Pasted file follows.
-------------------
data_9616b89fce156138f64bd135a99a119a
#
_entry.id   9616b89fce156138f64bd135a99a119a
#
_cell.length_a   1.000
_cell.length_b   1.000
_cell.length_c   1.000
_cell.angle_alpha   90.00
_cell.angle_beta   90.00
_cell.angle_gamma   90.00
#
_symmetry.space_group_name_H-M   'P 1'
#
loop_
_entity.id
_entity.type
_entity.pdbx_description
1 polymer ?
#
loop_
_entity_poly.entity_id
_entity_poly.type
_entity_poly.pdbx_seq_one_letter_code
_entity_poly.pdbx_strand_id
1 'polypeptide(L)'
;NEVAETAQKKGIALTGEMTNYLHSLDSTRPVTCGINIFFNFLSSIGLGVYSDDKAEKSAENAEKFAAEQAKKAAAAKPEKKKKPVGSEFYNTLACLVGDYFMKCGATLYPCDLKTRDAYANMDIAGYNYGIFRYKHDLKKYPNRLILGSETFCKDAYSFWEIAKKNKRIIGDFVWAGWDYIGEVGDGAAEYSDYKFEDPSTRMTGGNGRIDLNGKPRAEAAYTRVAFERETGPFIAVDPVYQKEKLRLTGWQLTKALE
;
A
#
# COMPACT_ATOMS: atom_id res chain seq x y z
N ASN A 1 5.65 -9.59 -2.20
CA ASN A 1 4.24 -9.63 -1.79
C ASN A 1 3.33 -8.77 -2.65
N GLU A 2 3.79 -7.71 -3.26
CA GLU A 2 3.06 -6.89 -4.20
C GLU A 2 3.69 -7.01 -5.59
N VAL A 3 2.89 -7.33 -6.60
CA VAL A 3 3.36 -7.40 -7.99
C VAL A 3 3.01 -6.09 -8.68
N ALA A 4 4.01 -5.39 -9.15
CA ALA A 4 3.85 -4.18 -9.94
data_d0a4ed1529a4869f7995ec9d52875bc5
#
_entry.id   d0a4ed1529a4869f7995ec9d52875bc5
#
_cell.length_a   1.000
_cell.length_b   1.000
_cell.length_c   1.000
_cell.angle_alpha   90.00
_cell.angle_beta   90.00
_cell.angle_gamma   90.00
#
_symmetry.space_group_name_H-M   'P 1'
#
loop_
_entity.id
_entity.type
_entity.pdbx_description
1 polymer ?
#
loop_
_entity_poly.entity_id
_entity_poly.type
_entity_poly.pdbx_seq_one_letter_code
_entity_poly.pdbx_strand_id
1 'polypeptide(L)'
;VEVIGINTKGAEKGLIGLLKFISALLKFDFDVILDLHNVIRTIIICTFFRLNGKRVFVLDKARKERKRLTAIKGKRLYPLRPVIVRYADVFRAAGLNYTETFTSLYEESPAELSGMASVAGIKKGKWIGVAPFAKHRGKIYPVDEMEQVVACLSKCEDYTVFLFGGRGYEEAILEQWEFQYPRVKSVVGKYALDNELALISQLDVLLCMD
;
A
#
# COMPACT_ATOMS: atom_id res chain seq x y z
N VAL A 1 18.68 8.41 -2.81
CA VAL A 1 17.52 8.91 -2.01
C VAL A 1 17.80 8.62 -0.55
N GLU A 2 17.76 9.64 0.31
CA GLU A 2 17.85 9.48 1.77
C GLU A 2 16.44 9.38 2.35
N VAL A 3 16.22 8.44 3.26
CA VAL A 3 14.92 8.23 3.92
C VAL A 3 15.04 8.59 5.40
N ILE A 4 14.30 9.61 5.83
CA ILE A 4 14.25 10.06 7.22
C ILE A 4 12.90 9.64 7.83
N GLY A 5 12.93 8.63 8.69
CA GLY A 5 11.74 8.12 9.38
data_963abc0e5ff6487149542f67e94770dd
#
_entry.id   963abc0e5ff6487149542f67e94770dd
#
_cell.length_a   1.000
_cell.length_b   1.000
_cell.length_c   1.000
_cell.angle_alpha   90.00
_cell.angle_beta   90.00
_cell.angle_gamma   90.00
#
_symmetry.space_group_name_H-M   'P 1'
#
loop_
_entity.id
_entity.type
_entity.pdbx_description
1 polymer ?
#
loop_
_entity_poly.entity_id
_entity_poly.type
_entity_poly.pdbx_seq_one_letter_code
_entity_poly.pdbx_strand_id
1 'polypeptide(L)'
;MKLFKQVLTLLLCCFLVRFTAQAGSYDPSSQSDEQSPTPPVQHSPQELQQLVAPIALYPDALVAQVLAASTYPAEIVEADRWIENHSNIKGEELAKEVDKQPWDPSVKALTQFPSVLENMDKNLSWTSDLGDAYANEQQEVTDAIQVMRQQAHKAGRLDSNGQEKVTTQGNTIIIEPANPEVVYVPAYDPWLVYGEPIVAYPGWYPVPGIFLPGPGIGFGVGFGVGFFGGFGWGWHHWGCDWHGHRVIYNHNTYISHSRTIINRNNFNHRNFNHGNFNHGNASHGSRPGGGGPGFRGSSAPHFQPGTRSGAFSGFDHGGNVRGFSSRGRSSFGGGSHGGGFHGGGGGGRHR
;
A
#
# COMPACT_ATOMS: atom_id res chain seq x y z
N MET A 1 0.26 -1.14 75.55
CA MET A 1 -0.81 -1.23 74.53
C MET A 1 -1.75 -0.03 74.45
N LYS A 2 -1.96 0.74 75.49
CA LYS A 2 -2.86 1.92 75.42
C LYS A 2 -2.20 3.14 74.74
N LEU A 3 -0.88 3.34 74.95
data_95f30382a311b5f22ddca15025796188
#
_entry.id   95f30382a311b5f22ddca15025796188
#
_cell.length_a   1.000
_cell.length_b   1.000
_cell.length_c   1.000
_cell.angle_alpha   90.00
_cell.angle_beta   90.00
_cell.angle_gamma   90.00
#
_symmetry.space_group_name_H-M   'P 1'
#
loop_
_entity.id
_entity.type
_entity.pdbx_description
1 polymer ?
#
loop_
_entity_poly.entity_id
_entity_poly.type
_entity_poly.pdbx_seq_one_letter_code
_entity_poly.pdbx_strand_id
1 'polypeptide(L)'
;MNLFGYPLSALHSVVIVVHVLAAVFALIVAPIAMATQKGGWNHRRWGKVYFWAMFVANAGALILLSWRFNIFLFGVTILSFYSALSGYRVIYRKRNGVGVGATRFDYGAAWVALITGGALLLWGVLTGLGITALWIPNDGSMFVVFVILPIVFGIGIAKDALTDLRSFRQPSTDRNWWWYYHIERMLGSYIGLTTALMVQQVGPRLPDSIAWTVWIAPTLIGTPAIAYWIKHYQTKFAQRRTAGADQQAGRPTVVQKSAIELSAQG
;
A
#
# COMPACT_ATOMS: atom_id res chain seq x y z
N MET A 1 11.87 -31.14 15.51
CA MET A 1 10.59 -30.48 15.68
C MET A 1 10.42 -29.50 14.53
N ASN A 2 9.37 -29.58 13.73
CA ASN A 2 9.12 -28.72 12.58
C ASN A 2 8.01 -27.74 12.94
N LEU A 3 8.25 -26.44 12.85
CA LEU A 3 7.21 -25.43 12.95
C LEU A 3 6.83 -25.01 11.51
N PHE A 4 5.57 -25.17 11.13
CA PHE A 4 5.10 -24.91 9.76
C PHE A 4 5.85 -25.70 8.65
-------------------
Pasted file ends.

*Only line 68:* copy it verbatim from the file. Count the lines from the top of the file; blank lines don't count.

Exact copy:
;